Mehr Demokratie e.V., Transparency International and the Chaos Computer Club are campaigning for the adoption of a local law that would give Hamburg citizens and charitable organisations enhanced access to previously confidential information. Daniel Lentfer from Mehr Demokratie, a not-for-profit organisation that campaigns for more direct democracy in German politics, will present the Transparenzgesetz at the PEP-NET Summit on 14th May.
The proposed transparency law was drafted using a wiki, which was open for anyone who wanted to to participate. It calls for a central information register, listing all of the city’s official publications; a duty to publish, which includes public data; and the extension of the right to information to voluntary organisations, especially campaigning organisations and not merely private individuals.
The campaign argues that such a law would reduce corruption, reduce wasting of taxpayers’ money, increase trust in politicians and the local authority, simplify administrative procedures and make participation easier.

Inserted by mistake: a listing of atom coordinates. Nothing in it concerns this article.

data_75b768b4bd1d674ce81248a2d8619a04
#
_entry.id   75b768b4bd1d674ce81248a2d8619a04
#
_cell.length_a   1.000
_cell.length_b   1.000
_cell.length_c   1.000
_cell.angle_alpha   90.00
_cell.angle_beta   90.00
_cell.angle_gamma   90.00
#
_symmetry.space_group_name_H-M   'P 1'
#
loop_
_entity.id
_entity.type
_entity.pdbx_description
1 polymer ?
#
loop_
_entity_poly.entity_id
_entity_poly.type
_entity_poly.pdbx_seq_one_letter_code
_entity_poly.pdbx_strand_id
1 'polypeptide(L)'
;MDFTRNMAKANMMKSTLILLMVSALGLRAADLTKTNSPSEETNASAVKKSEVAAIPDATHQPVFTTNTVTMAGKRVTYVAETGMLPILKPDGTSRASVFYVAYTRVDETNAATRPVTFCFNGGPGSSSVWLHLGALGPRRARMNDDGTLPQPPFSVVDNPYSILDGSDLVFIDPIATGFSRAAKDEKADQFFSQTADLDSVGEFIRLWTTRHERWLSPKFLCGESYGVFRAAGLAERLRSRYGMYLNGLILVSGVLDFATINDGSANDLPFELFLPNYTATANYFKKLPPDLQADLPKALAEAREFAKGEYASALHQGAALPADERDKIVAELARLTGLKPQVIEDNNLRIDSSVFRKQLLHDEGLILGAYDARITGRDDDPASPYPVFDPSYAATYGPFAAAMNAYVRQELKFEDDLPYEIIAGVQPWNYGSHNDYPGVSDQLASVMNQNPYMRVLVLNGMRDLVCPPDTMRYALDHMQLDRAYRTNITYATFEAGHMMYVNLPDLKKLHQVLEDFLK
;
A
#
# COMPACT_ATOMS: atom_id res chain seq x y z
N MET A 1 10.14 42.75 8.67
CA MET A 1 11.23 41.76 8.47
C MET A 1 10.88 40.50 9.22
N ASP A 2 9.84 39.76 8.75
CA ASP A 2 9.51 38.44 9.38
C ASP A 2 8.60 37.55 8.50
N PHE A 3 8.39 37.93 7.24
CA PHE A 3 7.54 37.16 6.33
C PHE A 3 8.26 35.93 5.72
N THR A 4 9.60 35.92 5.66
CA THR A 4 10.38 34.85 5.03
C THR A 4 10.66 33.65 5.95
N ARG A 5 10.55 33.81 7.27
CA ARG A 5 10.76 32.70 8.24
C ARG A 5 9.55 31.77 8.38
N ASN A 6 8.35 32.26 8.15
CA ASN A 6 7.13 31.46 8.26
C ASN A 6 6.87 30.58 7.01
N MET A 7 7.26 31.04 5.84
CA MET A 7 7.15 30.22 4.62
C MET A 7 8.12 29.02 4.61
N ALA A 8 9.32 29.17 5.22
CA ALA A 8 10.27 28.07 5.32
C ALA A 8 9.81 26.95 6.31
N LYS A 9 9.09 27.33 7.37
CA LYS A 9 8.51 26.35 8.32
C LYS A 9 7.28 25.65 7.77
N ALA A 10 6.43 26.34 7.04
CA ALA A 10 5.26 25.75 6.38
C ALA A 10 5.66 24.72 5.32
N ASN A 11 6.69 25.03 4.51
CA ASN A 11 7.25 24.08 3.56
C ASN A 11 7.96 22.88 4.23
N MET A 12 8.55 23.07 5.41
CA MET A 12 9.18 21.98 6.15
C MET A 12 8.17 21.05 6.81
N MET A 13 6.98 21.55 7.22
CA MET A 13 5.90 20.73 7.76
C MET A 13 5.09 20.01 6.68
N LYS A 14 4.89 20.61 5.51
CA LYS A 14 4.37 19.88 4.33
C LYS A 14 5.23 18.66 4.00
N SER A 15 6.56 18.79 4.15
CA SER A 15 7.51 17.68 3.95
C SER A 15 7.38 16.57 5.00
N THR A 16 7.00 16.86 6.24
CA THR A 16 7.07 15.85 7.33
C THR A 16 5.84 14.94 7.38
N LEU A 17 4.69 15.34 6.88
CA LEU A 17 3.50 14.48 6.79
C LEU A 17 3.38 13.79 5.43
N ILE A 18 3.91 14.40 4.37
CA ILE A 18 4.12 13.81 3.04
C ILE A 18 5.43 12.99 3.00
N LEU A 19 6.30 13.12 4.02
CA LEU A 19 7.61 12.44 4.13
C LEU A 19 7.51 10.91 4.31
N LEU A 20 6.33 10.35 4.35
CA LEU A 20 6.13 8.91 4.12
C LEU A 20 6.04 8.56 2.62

Mehr Demokratie e.V. successfully collected the 10,000 valid signatures required for a local Citizens’ Initiative and the state parliament’s judicial affairs committee will decide whether to accept the law on 28th February. Mehr Demokratie is preparing for it to be rejected, in which case they will have to collect a total of 62,000 valid signatures within three weeks to force a local referendum.
21. February 2012 – 18:30 by John Heaven (TuTech Innovation GmbH)
Photo of Nick (by Pete Ashton)
I’m very pleased to announce that Nick Booth, founder of Birmingham social enterprise podnosh and recent winner of the Prime Minister’s Big Society award, will be speaking at the PEP-NET Summit 2012 in Hamburg on 14th May.